The book reprise some of the authors earlier works on enterprise architecture and IT governance. This is ok as many readers will not be familiar with this work and the pieces covered here fit well with the overall theme of IT Savvy and demonstrate the authors depth of knowledge.

Many of the main points of the book come at the end of paragraphs or chapters. This makes the book a little difficult to skim-read, something that executives often do. My advice is to take the time to read the words and look out for the nuggets of wisdom toward the end of the chapters. Given that it's a shorter book and the language is clear, I found the extra time to read more than paid off in the extra insight gained.

Overall, a good book, one that should become a foundation for understanding the role of technology in the enterprise.
11 of 12 people found the following review helpful
5.0 out of 5 stars A must read for any senior business executive who wants to succeed in the digital era 24 Jun 2009
By Vijay Gurbaxani - Published on
As someone who has read all of the earlier books by these authors, I think this is the best one yet. The world is increasingly digital and IT is now essential to how we work, live and play. Success in business will only come to companies that master the management of IT. IT enables innovation in products, processes and business models, and the operating model is dependent on IT. Many business (non-IT) execs, struggle with what their role ought to be in managing this asset, typified by complexity and relentless change. This book, targeted at the senior business exec, focuses on a handful of key IT management processes that when well designed, implemented and executed will lead to what they term IT Savvy.

Immensely readable, the book explains the key concepts clearly, illustrates them with convincing examples from leading companies, and leaves you with an actionable agenda for raising the IT Savvy at your company. The ideas in the book are based on many years of research and are a durable set of management principles that when mastered will enable companies to successfully leverage IT.
5 of 5 people found the following review helpful
5.0 out of 5 stars Favorite CIO/CEO book so far 26 Oct 2009
By Mohammed Alhamdan - Published on
Weill/Ross' books are easy on the eye. This sort of book understands how CEOs think about IT and convince them on the possible hidden values of IT that many organizations don't realize. This book is obviously not just another a pro-IT book or anti-CEO book. It talks about integration to create VALUE. It also talks about cutting IT expenses as an effective tactical solution to organisations that suffer from IT. It talks about changing the organisational behavior rather than sending blames randomly or particularly to CIO.

This book is a must have for CEOs/CIOs and if you have a lazy CEO, I recommend summarizing some of the ideas to him/her to become an IT savvy.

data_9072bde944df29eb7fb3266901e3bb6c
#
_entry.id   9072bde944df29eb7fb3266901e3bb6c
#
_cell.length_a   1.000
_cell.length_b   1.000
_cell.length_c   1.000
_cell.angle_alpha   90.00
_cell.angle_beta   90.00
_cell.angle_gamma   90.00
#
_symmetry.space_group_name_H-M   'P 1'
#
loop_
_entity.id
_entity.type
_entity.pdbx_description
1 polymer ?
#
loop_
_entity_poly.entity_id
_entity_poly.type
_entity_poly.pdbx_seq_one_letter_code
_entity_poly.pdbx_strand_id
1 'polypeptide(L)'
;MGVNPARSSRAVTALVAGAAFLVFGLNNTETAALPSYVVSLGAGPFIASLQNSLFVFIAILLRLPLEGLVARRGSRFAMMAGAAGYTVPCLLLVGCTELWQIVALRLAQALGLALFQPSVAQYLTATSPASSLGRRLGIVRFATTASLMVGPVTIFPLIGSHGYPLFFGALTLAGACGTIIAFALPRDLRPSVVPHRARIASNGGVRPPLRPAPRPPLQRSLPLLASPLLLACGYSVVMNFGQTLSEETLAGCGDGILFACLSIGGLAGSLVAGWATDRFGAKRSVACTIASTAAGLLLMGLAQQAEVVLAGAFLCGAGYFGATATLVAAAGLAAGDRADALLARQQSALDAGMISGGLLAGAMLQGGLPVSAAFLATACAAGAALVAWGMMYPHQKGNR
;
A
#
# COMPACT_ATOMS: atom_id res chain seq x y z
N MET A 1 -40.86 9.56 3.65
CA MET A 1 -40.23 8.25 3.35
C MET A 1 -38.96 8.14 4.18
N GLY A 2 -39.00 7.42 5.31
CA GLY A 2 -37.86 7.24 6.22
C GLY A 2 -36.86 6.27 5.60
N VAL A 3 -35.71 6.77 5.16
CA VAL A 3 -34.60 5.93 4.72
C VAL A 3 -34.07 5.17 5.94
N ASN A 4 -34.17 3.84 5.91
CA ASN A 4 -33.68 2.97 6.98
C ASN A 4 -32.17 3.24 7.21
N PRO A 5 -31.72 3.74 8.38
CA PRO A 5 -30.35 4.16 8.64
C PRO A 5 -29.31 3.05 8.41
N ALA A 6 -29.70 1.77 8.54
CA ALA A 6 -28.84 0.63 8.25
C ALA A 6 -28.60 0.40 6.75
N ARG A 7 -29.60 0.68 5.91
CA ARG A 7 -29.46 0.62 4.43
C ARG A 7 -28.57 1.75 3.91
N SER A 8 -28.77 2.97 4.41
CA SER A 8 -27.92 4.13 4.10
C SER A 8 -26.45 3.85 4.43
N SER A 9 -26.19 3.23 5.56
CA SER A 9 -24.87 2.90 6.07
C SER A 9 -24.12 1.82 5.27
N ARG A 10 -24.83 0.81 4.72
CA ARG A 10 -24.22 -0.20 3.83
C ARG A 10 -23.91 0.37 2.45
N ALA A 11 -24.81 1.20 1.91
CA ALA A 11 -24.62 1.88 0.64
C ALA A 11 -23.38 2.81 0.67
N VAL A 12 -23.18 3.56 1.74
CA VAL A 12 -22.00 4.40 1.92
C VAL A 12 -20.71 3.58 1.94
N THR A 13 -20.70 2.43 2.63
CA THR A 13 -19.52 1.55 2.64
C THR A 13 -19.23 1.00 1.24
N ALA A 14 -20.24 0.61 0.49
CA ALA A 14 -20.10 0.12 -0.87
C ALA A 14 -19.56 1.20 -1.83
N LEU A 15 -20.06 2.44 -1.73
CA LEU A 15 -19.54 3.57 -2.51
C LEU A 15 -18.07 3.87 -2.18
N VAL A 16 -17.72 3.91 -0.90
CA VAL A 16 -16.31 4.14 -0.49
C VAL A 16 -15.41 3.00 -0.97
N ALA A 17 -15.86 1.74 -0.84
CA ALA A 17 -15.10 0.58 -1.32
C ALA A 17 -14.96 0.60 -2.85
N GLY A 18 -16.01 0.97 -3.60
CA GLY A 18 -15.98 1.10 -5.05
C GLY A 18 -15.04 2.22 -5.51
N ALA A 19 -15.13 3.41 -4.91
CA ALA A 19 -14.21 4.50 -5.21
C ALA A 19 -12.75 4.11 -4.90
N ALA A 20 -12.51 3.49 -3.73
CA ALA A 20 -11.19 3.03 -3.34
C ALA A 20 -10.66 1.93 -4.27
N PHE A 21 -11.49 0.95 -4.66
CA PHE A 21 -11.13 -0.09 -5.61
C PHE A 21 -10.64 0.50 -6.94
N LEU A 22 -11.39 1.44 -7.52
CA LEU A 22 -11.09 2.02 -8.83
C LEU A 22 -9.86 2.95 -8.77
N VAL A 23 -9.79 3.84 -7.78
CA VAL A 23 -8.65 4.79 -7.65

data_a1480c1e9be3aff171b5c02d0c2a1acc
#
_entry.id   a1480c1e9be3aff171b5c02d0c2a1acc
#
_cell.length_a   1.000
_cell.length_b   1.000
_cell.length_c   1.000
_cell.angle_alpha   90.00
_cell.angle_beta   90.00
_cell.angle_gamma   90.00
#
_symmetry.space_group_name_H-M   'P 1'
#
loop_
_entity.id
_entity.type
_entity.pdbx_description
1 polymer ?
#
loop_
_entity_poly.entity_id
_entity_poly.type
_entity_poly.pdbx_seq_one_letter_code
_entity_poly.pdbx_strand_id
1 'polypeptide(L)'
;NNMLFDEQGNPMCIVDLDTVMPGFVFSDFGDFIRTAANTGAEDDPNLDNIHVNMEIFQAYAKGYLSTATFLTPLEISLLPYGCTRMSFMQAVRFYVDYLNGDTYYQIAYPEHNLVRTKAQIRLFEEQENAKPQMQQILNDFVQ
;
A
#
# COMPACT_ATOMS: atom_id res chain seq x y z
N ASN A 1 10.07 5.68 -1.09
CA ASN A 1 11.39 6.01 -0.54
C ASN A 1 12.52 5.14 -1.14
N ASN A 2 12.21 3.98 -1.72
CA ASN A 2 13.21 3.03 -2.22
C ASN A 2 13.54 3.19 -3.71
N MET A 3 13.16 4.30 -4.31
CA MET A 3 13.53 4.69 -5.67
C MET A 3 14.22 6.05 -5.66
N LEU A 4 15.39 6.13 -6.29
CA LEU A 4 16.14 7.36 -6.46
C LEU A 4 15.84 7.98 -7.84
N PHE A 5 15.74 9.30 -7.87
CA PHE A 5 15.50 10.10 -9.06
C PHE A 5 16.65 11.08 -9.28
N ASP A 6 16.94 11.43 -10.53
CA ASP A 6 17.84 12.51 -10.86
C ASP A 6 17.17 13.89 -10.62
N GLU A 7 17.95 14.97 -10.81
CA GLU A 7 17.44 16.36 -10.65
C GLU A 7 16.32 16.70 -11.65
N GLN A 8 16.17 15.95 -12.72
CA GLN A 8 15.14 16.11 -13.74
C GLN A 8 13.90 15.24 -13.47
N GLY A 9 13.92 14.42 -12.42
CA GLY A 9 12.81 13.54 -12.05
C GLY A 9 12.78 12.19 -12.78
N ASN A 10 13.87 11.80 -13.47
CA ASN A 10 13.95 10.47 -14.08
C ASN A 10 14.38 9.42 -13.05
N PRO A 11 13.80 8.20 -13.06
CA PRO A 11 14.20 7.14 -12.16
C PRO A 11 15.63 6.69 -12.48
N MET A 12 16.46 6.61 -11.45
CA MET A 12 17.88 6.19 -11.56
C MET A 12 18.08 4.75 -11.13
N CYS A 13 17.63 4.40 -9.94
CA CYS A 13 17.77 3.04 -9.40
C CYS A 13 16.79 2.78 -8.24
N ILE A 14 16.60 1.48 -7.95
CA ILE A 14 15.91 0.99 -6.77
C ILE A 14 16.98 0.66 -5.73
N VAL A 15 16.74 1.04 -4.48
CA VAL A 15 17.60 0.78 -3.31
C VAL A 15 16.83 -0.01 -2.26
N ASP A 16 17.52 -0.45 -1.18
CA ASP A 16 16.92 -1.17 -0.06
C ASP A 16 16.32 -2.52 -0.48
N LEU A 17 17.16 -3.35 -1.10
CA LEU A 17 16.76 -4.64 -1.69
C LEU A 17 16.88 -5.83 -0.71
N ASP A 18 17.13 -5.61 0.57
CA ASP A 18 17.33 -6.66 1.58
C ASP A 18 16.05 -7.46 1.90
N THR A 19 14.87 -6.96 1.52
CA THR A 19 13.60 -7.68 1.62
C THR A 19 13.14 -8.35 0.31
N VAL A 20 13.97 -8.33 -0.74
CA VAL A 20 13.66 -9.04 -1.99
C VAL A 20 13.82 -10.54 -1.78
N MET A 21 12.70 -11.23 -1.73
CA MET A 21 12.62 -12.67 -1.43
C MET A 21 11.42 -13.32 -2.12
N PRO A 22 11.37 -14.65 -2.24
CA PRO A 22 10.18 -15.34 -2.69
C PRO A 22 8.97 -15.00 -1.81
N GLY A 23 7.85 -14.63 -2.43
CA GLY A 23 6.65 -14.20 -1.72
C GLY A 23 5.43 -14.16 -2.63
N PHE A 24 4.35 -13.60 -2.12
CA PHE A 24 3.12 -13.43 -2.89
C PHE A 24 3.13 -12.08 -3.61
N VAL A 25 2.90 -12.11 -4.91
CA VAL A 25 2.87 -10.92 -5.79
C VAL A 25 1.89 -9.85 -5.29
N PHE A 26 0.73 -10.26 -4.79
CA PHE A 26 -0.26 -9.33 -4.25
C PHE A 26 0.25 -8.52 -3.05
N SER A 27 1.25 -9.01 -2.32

2 of 2 people found the following review helpful
5.0 out of 5 stars Fifteen years of field-tested research contributes to a fine guide for managers on how to link IT to success 15 Sep 2009
By Midwest Book Review - Published on
Managers face an increasingly competitive global world and must know some degree of IT (information technology) savvy to be successful. IT SAVVY teaches how to link IT to bottom-line results and comes form IT expects who argue that success in the digital economy will go to companies smart about using IT successfully. Fifteen years of field-tested research contributes to a fine guide for managers on how to link IT to success.
1 of 1 people found the following review helpful
5.0 out of 5 stars Great for IT & Non-IT Leadership to Read 17 Aug 2009
By W. E. Beck - Published on
Format:Hardcover|Verified Purchase
This is one book that manages to communicate very timely and tangible content. Most books in this arena are too focused on one facet of IT or way too general to be of any real value. IT Savvy was a blazing fast read that was easily absorbed and made me overlay the concepts against what I'm already doing in my organization. I hope no one else reads this book - except the members of my exec team...
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Integration provides data access across a business to enable end-to-end processes (e.g., order-to-cash, opening an account) or a single face to customers. Standardization reduces variation in business processes to increase quality, efficiency, and predictability in customer interactions and back office operations. &quote;
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Information technology does two things well: integration and standardization. &quote;
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First, senior executives have to fix what’s broken in their management and use of IT. This means they have to introduce new ways of thinking about and funding IT. Second, IT and business leaders have to build a digitized platform. A digitized platform is rapidly becoming a prerequisite for the opportunity to compete in the digital economy. Third, business leaders must exploit their digitized platform for profitable growth. &quote;